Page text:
Why is there no Plan B?
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21 July 2017
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A letter dated 12 July 2017 from Ministry of Works and Transport Permanent Secretary, William Goeiemann, abruptly informed the Acting Managing Director of Air Namibia, Ellaine Samson, that,  “The ministry is unable to pay for your July GRN subsidy allocation. 
The ministry advises Air Namibia to kindly make other financial provisions to pay its leases, maintenance, and fuel for July 2017.”
This came as the RCC faces D-Day, according to the red headline of a local daily, after we had already seen the padlocks on the SME Bank, and at a time when PSEMAS is struggling to meet its obligations and some practitioners are refusing to accept its members as patients. 
We already know about the hundreds of millions owed by the Ministry of Works and Transport to various contractors. And the story goes on. 
This situation leads us to worryingly question, where is our Plan B?  It seems to us that the boat is sinking and there is no rescue plan.  Worse, there are no life jackets on board and we are being informed of the sinking only when the ship is half submerged and we had sailed too far away from shore. 
We are being told to make survival plans on our own after the entire ship has already gone down. What a way to run a country.
Schlettwein is not giving a rescue plan; he is just cutting things out of the budget and paying bills with money that is actually there in the country’s bank accounts. This is a tough thing, but a necessary step. 
While all of this cutting is happening and people’s lives are being affected and service delivery is slammed, the line ministers of the affected SOEs and other ministries are just quiet.  No mitigation offered, no alternative plans or changes in procedure (albeit temporary) to allow for the changes…nothing, not a word. 
Items needed by the public are simply ‘not there’ due to budget cuts and there is no other alternative or mitigating procedure on offer to the public. Why do we manage our affairs this way?
In the case of Air Namibia, whether you are a fan of the airline or not, if the Government decides it can no longer afford to have a national airline, why issue a missive about not being able to pay a subsidy that is promised, committed and owed in July, on the 12th of the same month when it is due?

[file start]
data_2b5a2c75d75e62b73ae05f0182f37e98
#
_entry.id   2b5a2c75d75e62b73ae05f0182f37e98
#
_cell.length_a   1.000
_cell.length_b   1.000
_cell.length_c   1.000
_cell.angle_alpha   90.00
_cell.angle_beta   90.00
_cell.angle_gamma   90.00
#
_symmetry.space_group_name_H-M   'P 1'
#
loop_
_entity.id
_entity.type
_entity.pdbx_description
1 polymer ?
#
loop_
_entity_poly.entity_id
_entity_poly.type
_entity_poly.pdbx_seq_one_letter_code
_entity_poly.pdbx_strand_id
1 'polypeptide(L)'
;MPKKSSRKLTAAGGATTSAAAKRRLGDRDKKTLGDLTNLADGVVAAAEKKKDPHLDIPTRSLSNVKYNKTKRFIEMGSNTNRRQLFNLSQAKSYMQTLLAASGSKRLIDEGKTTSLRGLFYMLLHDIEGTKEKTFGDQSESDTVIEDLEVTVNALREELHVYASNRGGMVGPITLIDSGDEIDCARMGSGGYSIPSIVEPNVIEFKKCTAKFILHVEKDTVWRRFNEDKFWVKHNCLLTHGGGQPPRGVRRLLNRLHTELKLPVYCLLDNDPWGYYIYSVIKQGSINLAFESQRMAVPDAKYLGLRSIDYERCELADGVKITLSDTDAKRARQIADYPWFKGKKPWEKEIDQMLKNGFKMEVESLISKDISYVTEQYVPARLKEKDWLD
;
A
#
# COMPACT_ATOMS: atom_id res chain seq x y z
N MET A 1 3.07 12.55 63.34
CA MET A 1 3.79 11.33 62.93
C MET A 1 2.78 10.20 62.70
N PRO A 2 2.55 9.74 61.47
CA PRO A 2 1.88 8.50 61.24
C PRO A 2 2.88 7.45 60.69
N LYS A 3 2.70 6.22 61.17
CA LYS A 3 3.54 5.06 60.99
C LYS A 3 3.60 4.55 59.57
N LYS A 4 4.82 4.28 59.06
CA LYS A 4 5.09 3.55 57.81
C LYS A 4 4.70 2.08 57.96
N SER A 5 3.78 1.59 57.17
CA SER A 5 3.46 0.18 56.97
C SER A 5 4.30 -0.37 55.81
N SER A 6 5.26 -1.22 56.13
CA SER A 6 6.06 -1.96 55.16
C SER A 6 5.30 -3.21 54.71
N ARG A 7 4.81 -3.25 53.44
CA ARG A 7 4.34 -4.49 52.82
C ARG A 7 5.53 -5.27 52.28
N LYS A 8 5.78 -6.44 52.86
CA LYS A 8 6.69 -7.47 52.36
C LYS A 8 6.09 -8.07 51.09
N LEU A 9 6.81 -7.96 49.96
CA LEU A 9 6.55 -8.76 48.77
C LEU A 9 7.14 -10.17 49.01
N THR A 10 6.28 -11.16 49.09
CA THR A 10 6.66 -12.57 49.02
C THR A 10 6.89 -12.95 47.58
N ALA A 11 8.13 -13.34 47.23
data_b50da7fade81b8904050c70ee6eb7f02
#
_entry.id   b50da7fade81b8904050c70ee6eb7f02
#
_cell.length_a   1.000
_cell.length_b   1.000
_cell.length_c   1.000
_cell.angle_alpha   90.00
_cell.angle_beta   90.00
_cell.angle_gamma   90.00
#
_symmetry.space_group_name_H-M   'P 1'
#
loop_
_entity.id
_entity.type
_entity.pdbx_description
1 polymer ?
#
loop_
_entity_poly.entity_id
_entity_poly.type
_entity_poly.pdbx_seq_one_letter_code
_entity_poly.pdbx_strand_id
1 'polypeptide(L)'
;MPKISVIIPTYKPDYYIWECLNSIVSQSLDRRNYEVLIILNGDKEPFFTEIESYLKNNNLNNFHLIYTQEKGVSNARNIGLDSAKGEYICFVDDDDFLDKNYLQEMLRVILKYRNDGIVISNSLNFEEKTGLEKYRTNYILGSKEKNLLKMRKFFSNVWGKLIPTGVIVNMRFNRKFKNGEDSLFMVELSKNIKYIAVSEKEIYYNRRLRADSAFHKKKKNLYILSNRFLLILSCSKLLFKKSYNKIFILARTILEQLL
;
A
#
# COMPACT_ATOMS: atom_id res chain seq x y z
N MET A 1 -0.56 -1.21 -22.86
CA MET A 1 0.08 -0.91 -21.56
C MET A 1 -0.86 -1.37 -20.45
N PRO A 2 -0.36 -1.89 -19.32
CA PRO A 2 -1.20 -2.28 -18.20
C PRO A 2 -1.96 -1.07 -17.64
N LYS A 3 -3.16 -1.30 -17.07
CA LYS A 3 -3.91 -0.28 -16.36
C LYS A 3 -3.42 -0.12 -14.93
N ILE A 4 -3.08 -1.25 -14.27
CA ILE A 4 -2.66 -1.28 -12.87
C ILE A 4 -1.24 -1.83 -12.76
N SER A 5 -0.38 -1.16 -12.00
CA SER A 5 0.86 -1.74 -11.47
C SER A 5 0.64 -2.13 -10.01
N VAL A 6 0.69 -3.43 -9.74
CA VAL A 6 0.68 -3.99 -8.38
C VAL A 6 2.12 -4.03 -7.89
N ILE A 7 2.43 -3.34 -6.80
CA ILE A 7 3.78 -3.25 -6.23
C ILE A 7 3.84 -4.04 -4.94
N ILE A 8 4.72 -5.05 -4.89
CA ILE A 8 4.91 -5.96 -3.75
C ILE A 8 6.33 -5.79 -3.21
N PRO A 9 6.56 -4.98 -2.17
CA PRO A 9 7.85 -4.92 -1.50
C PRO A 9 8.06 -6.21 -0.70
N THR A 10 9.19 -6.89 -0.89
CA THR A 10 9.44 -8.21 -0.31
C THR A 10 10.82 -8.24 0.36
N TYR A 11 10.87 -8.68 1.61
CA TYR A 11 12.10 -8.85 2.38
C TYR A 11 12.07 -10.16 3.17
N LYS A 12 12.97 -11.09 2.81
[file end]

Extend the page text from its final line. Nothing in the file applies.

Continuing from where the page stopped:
What time does that leave the management of Air Namibia to “find alternative sources of financing” for their fuel, maintenance and leasing costs? 
The law prevents them from alienating or encumbering any property or assets, they cannot take even a short-term loan, without Cabinet approval. So, what money should they access with zero notice (and the money is needed in hard currency)? 
If you take the principled decision to close Air Namibia, then make a phase out plan over a reasonable period of time.  This business of backing people up to the wall, leaving no options and running around like the house is on fire, has to stop.  That is not national planning, that is chaos.
If Cabinet decides that to save money, they have to cut the old-age grant from N$1,200 per month to N$600, (This is only a hypothetical example) explain why, plan a gradual reduction in the money offered each month and avoid an abrupt cessation of the payments altogether due to “lack of funds”.
A gradual reduction in a sustainable payment amount is far better than having people wake up on the day they expect their money to be deposited and only then learning that nothing will be paid in at all. 
Decision-making by shock therapy is no way to run a country.
If Cabinet decides to return the size of the National Assembly to its pre-2015 levels and vacate the position of the Office of the Vice President effective at the end of the first completed term to cut the budget, then do it using a phase-down plan that makes sense.
Those affected by the cut would have two years to wind up their work with dignity.  But, to wake up one morning and have parliamentarians get a letter like the one Goeiemann sent to Air Namibia, is wrong. 
The Ministry of Information and Communication Technology could be told of a principled decision to close down a press agency, for example.  In such a case, a future date should be given for the final shut down, with a phase out of the work and staff on a gradual scale.  An abrupt closure with no Plan B in place is haphazard.
We need to downsize smartly with plans in place and have a conversation about the cuts and what system is needed to mitigate the impact on the people affected.  We need to stop cutting things out and expecting the chips to fall where they may. 
These are tough times and we can make it through, but we must plan around them.  Government must make a Plan B to mitigate the impact of the decisions that have to be made.  After all, while it may be figures on a spreadsheet to some, for others, it is people’s lives and livelihoods.
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